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Markkula Center for Applied Ethics

Spring 2023 Hackworth Grants Awarded to Faculty, Staff, and Students

The Ethics Center is pleased to announce the recipients of the Spring, 2023 Hackworth Research Grants for Faculty/Staff and Grants for Students. Through the grants, SCU faculty and staff can draw on the Center's resources to support their research and teaching on applied ethics and to engage with a community of scholars with an interest in ethics.

Hackworth grants are available for SCU faculty and staff doing research or creating teaching materials on applied ethics in any discipline, and are open to applicants in the fall and spring quarter each year.

The grants are provided through an endowment from Joan Hackworth and the late Michael Hackworth.

Spring 2023 Grantees


Hallie Bodey, Program Director, Ciocca Center for Innovation and Entrepreneurship, a $450 grant for the project entitled "Student Perspectives on the Ethics of AI-Assisted and AI-based Academic Advising." This project will explore university student perspectives on the ethics of AI advising and assistance in academic advising, co-curricular advising, and experiential program advising. It will include gathering student perspectives on privacy, data gathering, and bias. Funds will be used for incentivizing participation in the research.

Pravin Jain, Adjunct Lecturer, Engineering Management & Leadership, a $3700 grant for the project entitled "Validation of Framework for Ethical Decision Making Follow-up and Course Correction." This project will seek information regarding the efficacy and validation of a framework for ethical decision making. Information gathered will then be shared, and used to update teaching materials. Funds will be used for student assistance for interviews of Silicon Valley technology leaders for ethical decision making practices.

Lawrence Nelson, Professor, Philosophy, a $3400 grant for the project entitled "A Professional Reading of ‘Cross My Heart’ and Educational Program." This project will create a recording of a dramatic play read by professional actors that explores the ethics of voluntary active euthanasia for persons with serious mental illnesses, which will be used for educational purposes. The grant funds will provide stipends to professional actors who will read the original script and to a director/manager of the recording project.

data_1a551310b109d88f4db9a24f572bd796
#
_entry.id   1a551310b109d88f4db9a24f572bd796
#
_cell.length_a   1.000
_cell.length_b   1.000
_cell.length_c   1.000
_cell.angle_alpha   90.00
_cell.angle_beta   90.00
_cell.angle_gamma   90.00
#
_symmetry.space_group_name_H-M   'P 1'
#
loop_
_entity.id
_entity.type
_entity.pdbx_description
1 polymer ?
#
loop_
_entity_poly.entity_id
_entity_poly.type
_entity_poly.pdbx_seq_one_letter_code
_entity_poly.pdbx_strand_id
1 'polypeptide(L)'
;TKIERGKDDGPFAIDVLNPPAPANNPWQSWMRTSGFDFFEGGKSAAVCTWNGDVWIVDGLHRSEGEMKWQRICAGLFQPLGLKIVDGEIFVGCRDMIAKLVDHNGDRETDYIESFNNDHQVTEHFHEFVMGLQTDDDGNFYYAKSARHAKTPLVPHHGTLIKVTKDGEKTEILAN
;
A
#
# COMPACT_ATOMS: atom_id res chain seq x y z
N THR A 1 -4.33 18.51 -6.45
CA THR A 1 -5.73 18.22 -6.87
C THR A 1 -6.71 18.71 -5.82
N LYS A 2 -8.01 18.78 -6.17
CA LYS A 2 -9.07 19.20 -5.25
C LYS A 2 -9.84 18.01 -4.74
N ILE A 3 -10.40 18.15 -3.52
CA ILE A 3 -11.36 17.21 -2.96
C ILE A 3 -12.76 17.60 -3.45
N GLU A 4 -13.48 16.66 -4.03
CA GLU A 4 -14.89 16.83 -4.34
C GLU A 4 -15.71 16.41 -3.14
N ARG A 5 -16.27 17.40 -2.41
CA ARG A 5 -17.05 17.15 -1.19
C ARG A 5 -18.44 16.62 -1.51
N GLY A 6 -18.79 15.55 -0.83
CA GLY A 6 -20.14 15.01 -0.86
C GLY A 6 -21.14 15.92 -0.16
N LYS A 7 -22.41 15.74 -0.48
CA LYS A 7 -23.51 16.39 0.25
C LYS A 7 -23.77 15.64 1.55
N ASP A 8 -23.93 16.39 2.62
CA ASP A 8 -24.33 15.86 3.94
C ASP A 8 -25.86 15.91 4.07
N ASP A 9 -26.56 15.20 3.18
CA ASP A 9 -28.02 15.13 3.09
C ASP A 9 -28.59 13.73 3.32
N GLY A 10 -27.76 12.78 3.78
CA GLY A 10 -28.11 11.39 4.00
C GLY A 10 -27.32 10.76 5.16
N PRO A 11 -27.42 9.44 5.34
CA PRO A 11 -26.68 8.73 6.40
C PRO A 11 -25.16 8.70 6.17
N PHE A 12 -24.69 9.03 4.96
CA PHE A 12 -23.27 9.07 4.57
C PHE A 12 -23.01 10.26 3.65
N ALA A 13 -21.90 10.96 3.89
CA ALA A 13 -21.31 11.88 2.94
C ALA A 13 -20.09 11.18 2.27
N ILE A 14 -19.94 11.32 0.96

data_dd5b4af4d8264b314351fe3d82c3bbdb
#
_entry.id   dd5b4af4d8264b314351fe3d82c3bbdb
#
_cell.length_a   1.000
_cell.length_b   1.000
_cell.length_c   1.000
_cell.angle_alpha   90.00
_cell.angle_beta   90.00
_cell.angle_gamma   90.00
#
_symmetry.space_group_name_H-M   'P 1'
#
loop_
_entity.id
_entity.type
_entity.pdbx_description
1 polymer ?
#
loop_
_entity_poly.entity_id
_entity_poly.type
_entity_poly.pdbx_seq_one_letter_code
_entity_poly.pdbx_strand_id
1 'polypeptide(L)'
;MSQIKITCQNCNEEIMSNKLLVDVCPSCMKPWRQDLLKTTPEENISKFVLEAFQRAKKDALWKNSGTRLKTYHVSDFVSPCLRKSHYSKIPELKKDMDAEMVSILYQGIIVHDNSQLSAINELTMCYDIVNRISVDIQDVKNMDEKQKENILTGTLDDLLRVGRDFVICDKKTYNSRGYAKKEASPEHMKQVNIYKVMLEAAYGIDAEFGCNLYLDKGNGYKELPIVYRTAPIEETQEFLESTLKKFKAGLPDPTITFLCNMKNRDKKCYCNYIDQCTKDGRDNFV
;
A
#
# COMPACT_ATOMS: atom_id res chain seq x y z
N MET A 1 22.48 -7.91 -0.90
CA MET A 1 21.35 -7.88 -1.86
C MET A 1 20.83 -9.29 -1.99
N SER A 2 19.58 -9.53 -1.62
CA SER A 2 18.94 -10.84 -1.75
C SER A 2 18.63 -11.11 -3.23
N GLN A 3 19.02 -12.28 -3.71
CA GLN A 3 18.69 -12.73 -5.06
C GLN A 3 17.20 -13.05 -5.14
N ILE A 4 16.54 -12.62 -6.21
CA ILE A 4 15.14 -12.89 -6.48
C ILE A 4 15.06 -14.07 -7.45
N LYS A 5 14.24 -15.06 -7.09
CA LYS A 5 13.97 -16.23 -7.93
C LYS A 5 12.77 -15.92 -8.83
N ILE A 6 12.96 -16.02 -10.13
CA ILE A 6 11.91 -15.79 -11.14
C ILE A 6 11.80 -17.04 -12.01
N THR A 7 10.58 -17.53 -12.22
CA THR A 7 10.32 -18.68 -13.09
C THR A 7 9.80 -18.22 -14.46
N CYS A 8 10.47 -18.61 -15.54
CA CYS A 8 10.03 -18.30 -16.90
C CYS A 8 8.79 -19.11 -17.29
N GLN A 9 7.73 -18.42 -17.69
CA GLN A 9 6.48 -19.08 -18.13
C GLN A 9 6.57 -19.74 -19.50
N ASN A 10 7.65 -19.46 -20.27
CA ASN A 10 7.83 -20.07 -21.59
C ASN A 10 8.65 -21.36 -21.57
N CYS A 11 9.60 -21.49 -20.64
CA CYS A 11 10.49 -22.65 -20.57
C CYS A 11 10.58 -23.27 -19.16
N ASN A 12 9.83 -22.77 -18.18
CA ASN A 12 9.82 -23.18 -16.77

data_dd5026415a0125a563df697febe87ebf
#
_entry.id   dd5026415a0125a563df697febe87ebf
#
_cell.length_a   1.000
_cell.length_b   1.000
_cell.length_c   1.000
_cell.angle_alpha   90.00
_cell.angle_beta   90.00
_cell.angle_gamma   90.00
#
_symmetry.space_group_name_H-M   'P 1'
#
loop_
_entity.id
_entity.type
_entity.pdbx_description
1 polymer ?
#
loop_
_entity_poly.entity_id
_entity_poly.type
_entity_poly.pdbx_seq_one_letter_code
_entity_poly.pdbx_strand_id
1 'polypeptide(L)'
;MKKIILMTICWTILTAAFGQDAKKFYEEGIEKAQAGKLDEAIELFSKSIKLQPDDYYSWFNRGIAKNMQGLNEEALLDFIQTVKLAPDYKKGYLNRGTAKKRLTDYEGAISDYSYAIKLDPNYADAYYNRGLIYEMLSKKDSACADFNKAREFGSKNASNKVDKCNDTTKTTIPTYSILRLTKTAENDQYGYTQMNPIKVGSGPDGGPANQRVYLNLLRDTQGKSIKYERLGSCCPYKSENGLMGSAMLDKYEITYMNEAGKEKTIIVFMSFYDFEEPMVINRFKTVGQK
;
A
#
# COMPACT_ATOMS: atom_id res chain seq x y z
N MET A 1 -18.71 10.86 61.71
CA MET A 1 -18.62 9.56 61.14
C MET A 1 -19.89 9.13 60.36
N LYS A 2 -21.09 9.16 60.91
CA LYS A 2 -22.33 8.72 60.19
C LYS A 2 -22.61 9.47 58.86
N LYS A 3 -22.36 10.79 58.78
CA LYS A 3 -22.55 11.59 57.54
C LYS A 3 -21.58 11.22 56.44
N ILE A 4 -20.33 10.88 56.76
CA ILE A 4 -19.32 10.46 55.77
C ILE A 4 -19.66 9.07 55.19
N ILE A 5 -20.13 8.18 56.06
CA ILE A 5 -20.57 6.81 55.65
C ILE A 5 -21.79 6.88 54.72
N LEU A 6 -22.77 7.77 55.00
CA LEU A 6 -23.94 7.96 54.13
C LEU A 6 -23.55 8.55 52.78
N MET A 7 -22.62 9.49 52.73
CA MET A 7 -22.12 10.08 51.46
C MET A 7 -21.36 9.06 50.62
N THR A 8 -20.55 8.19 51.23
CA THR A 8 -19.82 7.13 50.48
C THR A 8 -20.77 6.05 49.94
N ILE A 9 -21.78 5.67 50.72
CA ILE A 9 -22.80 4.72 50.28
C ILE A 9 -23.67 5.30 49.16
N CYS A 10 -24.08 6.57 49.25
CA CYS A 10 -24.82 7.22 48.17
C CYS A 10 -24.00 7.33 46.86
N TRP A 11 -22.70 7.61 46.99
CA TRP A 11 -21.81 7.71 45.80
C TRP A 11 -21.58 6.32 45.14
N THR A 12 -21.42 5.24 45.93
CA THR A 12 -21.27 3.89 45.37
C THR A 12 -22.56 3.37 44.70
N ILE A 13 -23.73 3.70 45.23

Thomas Plante, Professor, Psychology, a $1500 grant for the project entitled "Ethical Considerations in Working with Roman Catholic Seminarians and Men and Women in Religious Formation." This grant will explore the ethical and clinical best practices for mental health professionals working with Roman Catholic seminarians, applicants to religious life, and those in formation as it relates to psychological assessment, psychotherapy, and consulting. Funds will help to defray the costs of travel to and sabbatical at the School of Theology and Ministry at Boston College.

Mukta Sharangpani, Lecturer, Women's and Gender Studies, a $2000 grant for the project entitled "When Milk Boils Over: Adult-Sibling Dynamics around Elderly Parent Care." When parents age, managing their care can become a source of great anxiety to them and their adult children. This project explores the moral imperatives around elder care in the South Asian diaspora, particularly as voiced by adult children in their interactions with their siblings around co-care. The project aims to highlight how the ethical dilemmas around "best care practice" are expressed and resolved through the moral vernacular of rights and individualism as well as Hindu moral frameworks of (vairagya) detachment and seva (service). Grants funds will be used for conference travel expenses.


Daisy Halaszyn, Accounting & Information Systems, ’25, a $2500 grant for the project entitled "Currency Use in the Developing World." This grant will explore the short-term and long-term effects of El Salvador's adoption of Bitcoin on poverty and economic opportunity, crime rates, and corruption, and how this model may help or hinder efforts towards building a more equitable society. The project will examine if this model has the potential to help other developing countries, and which parts of this model might be adapted to work on a larger, international scale.

Justin Sun, Electrical Engineering, Engineering Physics, Mathematics, and Computer Science, ’24, a $2500 grant for the project entitled "Space Ethics." This project will examine various ethical issues related to space exploration, including but not limited to satellites & space debris, international relations in space, ethical use of space resources, and ethical issues related to the possibility of extraterrestrial life.

Congratulations to all the awardees!


Jul 11, 2023


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